It is possible in this manner to analyze any audio file for music-harmonic content, exposing large-scale structures in the musical works. Examples of this type of analysis can be seen in the “Audio and Insights” pages at the Charlottesville Chamber Music Festival.

Beethoven: Sonata No. 1 for Violin and Piano in D Major, Op. 12, No. 1, Mvt. 3 with Jennifer Frautschi, violin, and Max Levinson, piano

Schubert: Fantasie for Violin and Piano, D934, excerpts with James Ehnes, violin, and Inon Barnatan, piano

Beethoven: Sonata No. 10 for Violin and Piano in G Major, Op. 96, mvt. 4, with Timothy Summers, violin, and Benjamin Hochman, piano

The same process can be applied to MIDI and to live-streamed audio. The next post will address the process in MIDI.

Please send along any files for analysis — I would be happy to experiment with them in the course of further development, and discuss results.

The fourier analyses use the librosa package for pitch detection.

digital harmony

a new direction

Harmonic analysis of Schubert Fantasie, D. 934, opening bars.

The power of electronic music – even the most dedicated analogue instrumentalist must admit – is beyond question.

Though they do not cover the same musical ground as a finger on a string or breath in a column of air, the filters, echoes, synthesizers, and effects applied to waveforms in electronic music have enormous effect.

Harmony, however, remains insufficiently parametrized. This leaves an important dimension under-explored, and also stifles the integration of digital and acoustic instruments. Tonality guides our own real fingers with memory and prediction, and the methods of electronic music do not well or fully take this into account.

I have been working as a performer of mostly classical music at the Mahler Chamber Orchestra for the past fifteen years, and teaching at the Universität der Künste in Berlin. This work should bridge live performance and musical study in the analog/print style with performance around parameterised digital criteria.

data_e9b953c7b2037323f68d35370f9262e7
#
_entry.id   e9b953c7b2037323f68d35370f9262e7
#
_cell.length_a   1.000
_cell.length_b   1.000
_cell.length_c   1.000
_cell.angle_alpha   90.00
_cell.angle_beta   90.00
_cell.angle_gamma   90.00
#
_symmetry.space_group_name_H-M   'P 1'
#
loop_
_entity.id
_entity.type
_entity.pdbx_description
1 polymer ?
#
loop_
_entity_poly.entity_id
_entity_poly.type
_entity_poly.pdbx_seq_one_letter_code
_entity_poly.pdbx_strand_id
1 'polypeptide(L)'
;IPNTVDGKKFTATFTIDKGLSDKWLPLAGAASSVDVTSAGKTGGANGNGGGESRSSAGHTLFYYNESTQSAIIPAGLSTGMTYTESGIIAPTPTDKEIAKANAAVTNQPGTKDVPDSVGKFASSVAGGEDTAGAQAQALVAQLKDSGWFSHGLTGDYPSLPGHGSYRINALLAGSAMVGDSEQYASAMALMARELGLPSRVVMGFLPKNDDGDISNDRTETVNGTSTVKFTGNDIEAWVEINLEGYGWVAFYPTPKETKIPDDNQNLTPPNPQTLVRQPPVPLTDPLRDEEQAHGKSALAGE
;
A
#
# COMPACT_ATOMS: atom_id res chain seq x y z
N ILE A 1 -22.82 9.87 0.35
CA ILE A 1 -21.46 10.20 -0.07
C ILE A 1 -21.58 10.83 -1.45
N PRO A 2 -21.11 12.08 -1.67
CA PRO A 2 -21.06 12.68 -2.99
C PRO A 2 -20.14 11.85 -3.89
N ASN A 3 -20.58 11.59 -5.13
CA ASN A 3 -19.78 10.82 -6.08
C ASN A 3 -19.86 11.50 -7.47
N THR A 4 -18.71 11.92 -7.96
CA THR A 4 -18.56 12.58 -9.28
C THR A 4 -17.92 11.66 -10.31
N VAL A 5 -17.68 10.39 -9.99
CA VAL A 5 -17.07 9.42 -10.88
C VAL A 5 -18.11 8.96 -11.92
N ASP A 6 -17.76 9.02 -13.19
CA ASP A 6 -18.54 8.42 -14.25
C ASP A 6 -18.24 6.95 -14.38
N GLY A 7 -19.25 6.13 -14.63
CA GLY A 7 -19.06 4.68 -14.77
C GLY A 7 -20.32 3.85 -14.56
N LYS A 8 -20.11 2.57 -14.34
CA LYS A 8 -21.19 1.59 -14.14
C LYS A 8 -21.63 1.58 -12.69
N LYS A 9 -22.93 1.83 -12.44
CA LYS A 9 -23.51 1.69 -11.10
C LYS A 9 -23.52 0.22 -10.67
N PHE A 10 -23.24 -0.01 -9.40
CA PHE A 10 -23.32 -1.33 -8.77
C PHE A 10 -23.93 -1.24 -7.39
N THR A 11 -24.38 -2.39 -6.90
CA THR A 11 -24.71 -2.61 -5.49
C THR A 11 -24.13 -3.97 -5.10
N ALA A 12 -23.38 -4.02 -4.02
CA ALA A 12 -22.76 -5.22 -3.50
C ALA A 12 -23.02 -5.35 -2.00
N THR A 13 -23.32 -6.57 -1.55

parametrising harmony

I will work to address the process of parametrising harmony over the next weeks and months, exposing a tiny algorithm which back-propagates over a small set of bits, treating the bit as ternary rather than binary. This algorithm, being developed at GitHub as harmony partition, efficiently and flexibly describes a wide range of conventional harmonic usage.

I will document the process of making and using it here, and I hope I can build for you a proper guide, through a series of Jupyter notebooks which outline the theory and applications of this idea. Some of these steps will be pragmatic, some music-theoretical, and some just playful explorations. The main thing is to see if a community and musical language can build around this musical process.

A proper Pypi package will be available in mid-January 2021.


Initial results of the use of this algorithm can be seen at work at the Charlottesville Chamber Music Festival. To begin: Beethoven Sonata, Op. 111, played by Conor Hanick, an analysis of the second movement.

This blog will cover not only the theory, but also the implementation of the algorithm for use in musical practise.